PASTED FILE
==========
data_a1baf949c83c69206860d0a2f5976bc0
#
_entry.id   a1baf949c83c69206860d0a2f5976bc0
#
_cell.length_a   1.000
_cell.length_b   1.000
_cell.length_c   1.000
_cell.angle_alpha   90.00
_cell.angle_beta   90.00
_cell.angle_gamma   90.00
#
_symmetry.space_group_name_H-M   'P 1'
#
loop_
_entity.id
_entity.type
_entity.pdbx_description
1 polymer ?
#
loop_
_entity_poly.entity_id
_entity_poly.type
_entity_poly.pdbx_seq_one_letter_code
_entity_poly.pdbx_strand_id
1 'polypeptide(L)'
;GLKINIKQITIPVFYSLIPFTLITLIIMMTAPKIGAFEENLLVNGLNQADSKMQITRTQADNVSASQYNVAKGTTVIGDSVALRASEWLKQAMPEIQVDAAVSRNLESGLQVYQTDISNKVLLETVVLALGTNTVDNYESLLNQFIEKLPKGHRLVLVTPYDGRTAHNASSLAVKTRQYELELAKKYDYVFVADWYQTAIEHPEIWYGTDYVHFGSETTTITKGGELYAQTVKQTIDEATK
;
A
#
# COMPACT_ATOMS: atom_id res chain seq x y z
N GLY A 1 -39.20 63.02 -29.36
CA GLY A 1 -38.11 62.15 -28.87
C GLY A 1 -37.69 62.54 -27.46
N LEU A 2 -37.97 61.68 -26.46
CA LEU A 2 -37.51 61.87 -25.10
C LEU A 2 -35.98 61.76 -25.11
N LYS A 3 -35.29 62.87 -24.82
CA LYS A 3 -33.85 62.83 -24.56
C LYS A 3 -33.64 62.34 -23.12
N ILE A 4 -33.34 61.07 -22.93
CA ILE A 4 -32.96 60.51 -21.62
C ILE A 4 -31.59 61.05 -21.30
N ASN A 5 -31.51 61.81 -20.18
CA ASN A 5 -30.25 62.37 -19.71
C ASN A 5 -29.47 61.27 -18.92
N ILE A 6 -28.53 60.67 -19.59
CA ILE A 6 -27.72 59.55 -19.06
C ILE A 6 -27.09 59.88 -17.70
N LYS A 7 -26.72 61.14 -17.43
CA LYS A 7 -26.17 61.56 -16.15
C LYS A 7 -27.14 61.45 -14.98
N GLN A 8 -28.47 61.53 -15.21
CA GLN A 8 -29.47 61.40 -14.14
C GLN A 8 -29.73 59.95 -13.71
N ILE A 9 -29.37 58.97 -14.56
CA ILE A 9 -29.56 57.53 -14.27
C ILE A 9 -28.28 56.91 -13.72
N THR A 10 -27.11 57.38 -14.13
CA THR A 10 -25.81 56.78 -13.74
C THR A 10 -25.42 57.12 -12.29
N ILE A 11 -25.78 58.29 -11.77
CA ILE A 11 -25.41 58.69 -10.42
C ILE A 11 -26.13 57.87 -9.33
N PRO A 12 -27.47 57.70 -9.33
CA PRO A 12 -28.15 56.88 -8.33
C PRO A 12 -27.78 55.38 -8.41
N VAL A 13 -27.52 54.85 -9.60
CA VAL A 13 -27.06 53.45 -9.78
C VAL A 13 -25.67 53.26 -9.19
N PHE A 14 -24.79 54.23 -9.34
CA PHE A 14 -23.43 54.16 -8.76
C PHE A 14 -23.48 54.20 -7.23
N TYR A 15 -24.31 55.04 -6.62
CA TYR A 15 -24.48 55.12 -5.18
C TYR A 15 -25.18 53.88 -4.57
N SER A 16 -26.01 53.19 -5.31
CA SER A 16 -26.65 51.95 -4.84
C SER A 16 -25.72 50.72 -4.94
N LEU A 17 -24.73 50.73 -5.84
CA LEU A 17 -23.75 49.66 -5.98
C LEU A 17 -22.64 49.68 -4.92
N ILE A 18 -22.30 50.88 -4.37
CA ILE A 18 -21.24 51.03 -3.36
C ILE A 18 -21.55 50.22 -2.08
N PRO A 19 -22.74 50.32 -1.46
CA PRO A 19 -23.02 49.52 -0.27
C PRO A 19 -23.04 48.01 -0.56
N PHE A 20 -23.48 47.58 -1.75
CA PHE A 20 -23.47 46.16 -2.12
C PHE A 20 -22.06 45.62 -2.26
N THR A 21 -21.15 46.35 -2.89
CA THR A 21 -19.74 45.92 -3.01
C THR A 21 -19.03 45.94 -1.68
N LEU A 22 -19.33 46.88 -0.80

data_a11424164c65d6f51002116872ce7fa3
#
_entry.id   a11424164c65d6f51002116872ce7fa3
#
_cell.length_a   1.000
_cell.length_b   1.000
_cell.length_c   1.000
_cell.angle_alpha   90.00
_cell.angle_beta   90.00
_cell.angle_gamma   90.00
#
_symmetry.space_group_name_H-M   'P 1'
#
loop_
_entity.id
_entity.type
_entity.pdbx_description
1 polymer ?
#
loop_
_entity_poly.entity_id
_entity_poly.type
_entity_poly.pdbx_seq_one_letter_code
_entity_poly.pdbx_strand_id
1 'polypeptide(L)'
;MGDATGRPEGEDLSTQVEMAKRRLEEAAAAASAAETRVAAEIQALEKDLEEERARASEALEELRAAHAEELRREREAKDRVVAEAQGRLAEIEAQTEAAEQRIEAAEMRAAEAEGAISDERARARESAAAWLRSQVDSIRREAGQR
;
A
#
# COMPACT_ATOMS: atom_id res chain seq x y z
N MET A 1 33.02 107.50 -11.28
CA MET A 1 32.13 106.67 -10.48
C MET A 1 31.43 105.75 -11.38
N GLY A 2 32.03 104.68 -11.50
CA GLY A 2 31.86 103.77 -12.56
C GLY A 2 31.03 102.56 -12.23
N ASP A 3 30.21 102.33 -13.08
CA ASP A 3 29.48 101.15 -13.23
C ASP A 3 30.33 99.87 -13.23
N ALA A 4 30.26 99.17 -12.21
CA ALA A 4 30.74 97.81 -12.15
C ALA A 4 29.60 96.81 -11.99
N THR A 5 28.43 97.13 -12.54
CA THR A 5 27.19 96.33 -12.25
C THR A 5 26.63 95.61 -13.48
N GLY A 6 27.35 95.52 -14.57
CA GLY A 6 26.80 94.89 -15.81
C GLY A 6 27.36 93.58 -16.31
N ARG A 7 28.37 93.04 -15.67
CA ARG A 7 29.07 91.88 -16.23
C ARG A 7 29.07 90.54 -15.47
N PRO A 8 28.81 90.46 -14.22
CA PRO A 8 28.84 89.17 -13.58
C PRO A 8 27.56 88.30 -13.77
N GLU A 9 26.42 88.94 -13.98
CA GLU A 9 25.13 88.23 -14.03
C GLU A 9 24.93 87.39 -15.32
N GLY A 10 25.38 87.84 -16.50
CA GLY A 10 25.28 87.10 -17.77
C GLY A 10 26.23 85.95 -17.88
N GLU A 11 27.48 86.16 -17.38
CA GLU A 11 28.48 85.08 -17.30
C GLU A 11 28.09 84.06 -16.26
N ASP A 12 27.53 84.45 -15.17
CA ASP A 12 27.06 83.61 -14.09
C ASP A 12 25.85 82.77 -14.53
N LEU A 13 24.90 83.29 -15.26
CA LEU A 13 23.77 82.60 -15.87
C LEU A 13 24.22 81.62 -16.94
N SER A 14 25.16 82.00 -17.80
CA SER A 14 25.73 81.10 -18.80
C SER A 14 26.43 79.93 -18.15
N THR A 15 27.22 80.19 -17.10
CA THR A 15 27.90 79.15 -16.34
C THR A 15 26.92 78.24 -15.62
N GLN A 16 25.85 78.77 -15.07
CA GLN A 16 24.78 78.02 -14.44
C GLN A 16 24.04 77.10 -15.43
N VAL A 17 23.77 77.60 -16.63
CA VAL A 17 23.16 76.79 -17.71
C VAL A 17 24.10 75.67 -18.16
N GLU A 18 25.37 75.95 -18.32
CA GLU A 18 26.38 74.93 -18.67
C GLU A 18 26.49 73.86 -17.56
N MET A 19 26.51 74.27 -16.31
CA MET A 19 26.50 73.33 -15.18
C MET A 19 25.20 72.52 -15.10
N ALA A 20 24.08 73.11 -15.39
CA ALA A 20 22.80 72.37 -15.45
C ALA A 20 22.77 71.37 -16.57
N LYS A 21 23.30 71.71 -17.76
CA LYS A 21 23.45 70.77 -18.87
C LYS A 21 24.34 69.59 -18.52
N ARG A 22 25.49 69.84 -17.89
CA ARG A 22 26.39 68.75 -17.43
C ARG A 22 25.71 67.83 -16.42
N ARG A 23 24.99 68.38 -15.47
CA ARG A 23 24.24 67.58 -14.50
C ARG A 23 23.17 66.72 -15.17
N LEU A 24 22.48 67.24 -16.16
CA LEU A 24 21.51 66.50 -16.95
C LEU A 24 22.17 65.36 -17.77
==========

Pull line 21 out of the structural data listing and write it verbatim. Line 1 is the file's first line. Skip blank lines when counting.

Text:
_entity_poly.entity_id